He took my hand and pressed the ring into it. “Take it and build something new.”
I turned the ring over in my hand. “I’ll think about it.”
He rolled his eyes. “What is your aversion to the word yes?”
I felt tears rising and had to blink them away. “Thank you.”
He leaned back. “We were friends, weren’t we? Not just allies?”
“Don’t be an ass, Nikolai. We are friends.” I gave him a hard tap on the knee. “Now, you and I are going to settle some things about the Second Army. And then we’re going to watch me burn.”
* * *
ON OUR WAY to the drydocks, I slipped away and found Genya. She and David were cloistered in a Fabrikator tent on the east side of the camp. When I handed her the sealed letter marked with the Ravkan double eagle, she paused, holding it gingerly, as if the heavy paper were dangerous to the touch.
She ran her thumb over the wax seal, fingers quaking slightly. “Is it…?”
“It’s a pardon.”
She tore it open and then clutched it to her.
David didn’t look up from his worktable when he said, “Are we going to jail?”
“Not just yet,” she said. She brushed away a tear. “Thank you.” Then she frowned as I handed her the second letter. “What is this?”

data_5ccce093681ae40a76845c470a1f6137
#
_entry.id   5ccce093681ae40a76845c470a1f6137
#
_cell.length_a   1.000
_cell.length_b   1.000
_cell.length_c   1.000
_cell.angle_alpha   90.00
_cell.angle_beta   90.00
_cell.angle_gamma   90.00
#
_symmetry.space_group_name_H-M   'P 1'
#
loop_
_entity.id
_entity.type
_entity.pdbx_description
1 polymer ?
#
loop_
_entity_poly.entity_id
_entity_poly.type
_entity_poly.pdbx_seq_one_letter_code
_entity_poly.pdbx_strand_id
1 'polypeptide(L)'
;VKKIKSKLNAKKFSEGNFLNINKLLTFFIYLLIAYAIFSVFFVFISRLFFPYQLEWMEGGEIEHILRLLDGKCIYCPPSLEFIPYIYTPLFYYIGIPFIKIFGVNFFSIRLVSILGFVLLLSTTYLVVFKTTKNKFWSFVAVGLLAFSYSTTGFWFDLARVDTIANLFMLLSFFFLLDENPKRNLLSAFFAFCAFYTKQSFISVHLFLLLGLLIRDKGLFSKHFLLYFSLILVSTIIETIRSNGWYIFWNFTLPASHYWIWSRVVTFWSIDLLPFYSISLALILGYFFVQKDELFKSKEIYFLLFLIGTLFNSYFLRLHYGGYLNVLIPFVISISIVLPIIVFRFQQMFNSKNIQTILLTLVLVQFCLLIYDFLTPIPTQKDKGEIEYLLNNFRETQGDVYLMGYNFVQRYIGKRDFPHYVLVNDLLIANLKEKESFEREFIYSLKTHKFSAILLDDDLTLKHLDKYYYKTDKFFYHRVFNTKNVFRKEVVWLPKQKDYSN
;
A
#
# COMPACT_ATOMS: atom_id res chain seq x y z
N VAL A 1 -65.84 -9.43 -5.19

“A job offer.” It had taken some convincing, but in the end Nikolai had seen the sense in my suggestions. I cleared my throat. “Ravka still needs its Grisha, and Grisha still need a safe haven in the world. I want you to lead the Second Army, along with David. And Zoya.”
“Zoya? Are you punishing me?”
“She’s powerful, and I think she has it in her to be a good leader. Or she’ll make your life a nightmare. Possibly both.”
“Why us? The Darkling—”
“The Darkling is gone, and so is the Sun Summoner. Now the Grisha can lead themselves, and I want all the orders represented: Etherealki, Materialki, and you—Corporalki.”
“I’m not really a Corporalnik, Alina.”
“When you had the chance, you chose red. And I hope that those divisions won’t matter so much if the Grisha are led by their own. All of you are strong. All of you know what it is to be seduced by power or status or knowledge. Besides, you’re all heroes.”
“They’ll follow Zoya, maybe even David—”
“Hmm?” he asked distractedly.
“Nothing. You’re going to have to go to more meetings.”
“I hate meetings,” he grumbled.
“Alina,” she said, “I’m not so sure they’ll follow me.”